cocked his head upon one side, and stared. Then he
edged a bit nearer, craning his neck to have a better look at the thing
which Teeka cuddled.
Again Teeka drew back her upper lip in a warning snarl. Tarzan reached
forth a hand, cautiously, to touch the thing which Teeka held, and
Teeka, with a hideous growl, turned suddenly upon him. Her teeth sank
into the flesh of his forearm before the ape-man could snatch it away,
and she pursued him for a short distance as he retreated incontinently
through the trees; but Teeka, carrying her baby, could not overtake
him. At a safe distance Tarzan stopped and turned to regard his
erstwhile play-fellow in unconcealed astonishment. What had happened
to so alter the gentle Teeka? She had so covered the thing in her arms
that Tarzan had not yet been able to recognize it for what it was; but
now, as she turned from the pursuit of him, he saw it. Through his
pain and chagrin he smiled, for Tarzan had seen young ape mothers
before. In a few days she would be less suspicious. Still Tarzan was
hurt; it was not right that Teeka, of all others, should fear him.
Why, not for the world would he harm her, or her balu, which is the ape
word for baby.
And now, above the pain of his injured arm and the hurt to his pride,
rose a still stronger desire to come close and inspect the new-born son
of Taug. Possibly you will wonder that Tarzan of the Apes, mighty
fighter that he was, should have fled before the irritable attack of a
she, or that he should hesitate to return for the satisfaction of his
curiosity when with ease he might have vanquished the weakened mother
of the new-born cub; but you need not wonder. Were you an ape, you
would know that only a bull in the throes of madness will turn upon a
female other than to gently chastise her, with the occasional exception
of the individual whom we find exemplified among our own kind, and who
delights in beating up his better half because she happens to be
smaller and weaker than he.
Tarzan again came toward the young mother--warily and with his line of
retreat safely open. Again Teeka growled ferociously. Tarzan
"Tarzan of the Apes will not harm Teeka's balu," he said. "Let me see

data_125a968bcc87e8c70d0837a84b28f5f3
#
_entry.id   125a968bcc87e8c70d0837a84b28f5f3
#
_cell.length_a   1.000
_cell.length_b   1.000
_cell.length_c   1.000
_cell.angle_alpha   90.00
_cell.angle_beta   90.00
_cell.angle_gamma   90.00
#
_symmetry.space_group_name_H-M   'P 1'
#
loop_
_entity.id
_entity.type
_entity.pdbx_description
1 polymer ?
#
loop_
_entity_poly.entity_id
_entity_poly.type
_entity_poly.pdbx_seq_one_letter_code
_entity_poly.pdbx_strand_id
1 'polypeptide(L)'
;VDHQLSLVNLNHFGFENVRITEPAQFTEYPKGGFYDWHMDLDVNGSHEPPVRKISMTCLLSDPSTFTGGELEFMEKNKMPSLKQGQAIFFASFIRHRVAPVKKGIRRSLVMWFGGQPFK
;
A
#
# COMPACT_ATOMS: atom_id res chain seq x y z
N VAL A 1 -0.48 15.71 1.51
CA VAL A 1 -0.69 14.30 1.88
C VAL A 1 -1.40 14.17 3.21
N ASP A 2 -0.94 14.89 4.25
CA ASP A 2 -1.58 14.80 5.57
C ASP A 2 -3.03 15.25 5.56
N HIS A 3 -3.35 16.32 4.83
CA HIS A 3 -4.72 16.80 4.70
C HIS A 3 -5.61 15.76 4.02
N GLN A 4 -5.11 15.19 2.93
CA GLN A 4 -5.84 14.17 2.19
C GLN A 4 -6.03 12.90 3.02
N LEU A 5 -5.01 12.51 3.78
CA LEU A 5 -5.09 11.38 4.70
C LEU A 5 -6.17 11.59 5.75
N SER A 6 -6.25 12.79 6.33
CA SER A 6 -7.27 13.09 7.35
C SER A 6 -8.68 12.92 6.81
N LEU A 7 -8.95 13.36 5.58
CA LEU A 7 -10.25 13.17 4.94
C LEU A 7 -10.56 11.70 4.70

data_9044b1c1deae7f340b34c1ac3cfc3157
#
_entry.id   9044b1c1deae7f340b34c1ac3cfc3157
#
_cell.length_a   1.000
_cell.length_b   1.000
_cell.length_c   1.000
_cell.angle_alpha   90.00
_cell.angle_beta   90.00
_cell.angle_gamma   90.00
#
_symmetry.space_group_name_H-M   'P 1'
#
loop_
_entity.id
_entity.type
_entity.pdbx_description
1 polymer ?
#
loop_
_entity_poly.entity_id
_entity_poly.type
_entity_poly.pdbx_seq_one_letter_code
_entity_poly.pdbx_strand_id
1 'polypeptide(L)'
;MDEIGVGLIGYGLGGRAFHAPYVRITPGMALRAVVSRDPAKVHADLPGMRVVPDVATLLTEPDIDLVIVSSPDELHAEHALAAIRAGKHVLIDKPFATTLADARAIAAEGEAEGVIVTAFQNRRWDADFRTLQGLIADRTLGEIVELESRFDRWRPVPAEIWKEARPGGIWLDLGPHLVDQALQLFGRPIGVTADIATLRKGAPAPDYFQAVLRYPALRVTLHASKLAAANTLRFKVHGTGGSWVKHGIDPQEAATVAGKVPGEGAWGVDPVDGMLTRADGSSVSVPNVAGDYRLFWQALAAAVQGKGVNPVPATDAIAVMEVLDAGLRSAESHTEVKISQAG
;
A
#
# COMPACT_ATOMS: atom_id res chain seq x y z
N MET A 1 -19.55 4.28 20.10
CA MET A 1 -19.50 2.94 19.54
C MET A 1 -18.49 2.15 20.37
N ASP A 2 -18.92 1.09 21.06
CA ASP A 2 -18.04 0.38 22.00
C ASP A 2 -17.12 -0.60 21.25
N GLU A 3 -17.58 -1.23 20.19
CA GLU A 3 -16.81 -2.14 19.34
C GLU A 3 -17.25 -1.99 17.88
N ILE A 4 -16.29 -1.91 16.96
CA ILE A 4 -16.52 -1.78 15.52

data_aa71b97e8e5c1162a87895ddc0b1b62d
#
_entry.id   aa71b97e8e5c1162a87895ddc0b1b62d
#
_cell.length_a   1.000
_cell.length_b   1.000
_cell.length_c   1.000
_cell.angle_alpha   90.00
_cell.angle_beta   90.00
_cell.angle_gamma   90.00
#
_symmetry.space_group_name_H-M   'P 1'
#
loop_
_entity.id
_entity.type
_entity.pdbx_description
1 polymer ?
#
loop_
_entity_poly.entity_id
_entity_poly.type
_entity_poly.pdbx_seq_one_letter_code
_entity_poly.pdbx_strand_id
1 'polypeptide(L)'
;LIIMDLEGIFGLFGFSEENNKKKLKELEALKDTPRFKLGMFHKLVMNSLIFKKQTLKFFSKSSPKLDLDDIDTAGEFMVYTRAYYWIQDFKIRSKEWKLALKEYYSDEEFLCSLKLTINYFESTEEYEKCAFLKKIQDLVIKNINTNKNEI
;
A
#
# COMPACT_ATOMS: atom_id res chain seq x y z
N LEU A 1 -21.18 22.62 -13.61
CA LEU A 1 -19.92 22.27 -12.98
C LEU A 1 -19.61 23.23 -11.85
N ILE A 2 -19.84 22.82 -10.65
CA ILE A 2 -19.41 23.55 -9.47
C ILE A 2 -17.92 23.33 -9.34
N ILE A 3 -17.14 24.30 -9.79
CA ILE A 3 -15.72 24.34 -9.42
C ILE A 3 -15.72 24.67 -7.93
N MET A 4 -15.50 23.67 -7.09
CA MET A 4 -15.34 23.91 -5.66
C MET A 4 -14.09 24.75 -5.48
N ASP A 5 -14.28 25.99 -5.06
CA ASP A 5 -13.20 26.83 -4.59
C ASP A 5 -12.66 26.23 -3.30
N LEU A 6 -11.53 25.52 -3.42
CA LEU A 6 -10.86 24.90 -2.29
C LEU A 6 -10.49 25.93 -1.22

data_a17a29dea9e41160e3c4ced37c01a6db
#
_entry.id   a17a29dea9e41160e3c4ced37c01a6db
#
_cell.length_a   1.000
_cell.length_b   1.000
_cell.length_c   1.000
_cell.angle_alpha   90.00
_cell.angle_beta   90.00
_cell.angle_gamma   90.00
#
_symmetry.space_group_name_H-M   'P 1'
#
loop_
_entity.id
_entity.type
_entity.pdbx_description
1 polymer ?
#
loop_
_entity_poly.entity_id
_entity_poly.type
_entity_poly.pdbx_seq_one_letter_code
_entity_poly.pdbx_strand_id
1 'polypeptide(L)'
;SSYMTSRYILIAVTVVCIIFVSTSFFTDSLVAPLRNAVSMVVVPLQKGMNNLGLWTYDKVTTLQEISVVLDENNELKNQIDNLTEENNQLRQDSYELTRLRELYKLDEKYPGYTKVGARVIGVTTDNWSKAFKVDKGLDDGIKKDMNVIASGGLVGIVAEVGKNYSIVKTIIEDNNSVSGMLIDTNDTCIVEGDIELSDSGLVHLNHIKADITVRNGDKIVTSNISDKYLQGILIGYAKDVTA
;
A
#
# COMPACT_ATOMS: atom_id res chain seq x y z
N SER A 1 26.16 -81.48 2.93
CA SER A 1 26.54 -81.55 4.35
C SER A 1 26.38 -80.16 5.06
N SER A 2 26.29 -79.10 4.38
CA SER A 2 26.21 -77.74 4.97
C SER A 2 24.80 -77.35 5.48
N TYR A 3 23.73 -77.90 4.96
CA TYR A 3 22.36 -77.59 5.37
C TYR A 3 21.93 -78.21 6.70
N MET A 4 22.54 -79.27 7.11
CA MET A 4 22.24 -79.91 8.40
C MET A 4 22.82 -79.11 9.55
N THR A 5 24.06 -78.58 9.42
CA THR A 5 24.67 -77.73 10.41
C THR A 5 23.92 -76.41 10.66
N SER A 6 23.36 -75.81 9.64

"Go away!" commanded Teeka. "Go away, or I will kill you."
"Let me see it," urged Tarzan.
The Belgian did not have long to wait, for the following day his emissary returned with word that Tarzan and a party of fifty Waziri warriors had set out toward the southeast early in the morning.Page 9
Sloughed from him was the last vestige of artificial caste--once again he was the primeval hunter--the first.Page 18
The brutal and bloody interruption by Tha, the mad priest, passed vividly before the ape-man's recollective eyes, the flight of the votaries before the insane blood lust of the hideous creature, the brutal attack upon La, and his own part of the grim tragedy when he had battled with the infuriated Oparian and left him dead at the feet of the priestess he would have profaned.Page 21
Going back twenty paces, he took a running start, and at the edge of the well, leaped upward and outward in an attempt to gain the opposite side.Page 27
Mugambi saw them coming, and, calling those of his warriors who remained, ran for the bungalow and the last stand.Page 45
That he could find her she had no slightest doubt.Page 51
The rustling curtain of vegetation parted a few paces from where the sleeper lay, and the massive head of a lion appeared.Page 55
The bull's bellowing lessened to a low rumbling, he turned and scraped a horde of flies from his side with his muzzle, cast a final glance at the ape-man and resumed his feeding.Page 72
For a moment La stood looking after him, then her head drooped, a sigh escaped her lips and like an old woman she took up the march toward distant Opar.Page 79
The beast's whole attention now seemed riveted upon the horseman.Page 80
Tarzan returned to the tree.Page 90
Chulk was wearying of the continued marching and the infrequency and short duration of the rests.Page 92
Fearing lest the apes should rend their garments to shreds in a similar attempt, he had directed them to wait below for him, and himself securely perched upon the summit of the palisade he unslung his spear and lowered one end of it to Chulk.Page 98
were not in the possession of Achmet Zek, unless they were on the person of the chief himself, Tarzan decided to secure the person of the she before further prosecuting his search for the pouch.Page 101
The weight of the man's body carried the deer to the ground.Page 116
Both hunger and thirst assailed her now, and realizing that she must descend or die of starvation, she at last summoned courage to undertake the ordeal of continuing her journey through the jungle.Page 134
Slowly and painfully, recollection.Page 135
Hiding, he let them pass, and then resumed his way toward the charred ruins of the home he had been almost upon the point of recalling to his memory.Page 136
"The pretty pebbles?" cried the man upon his breast.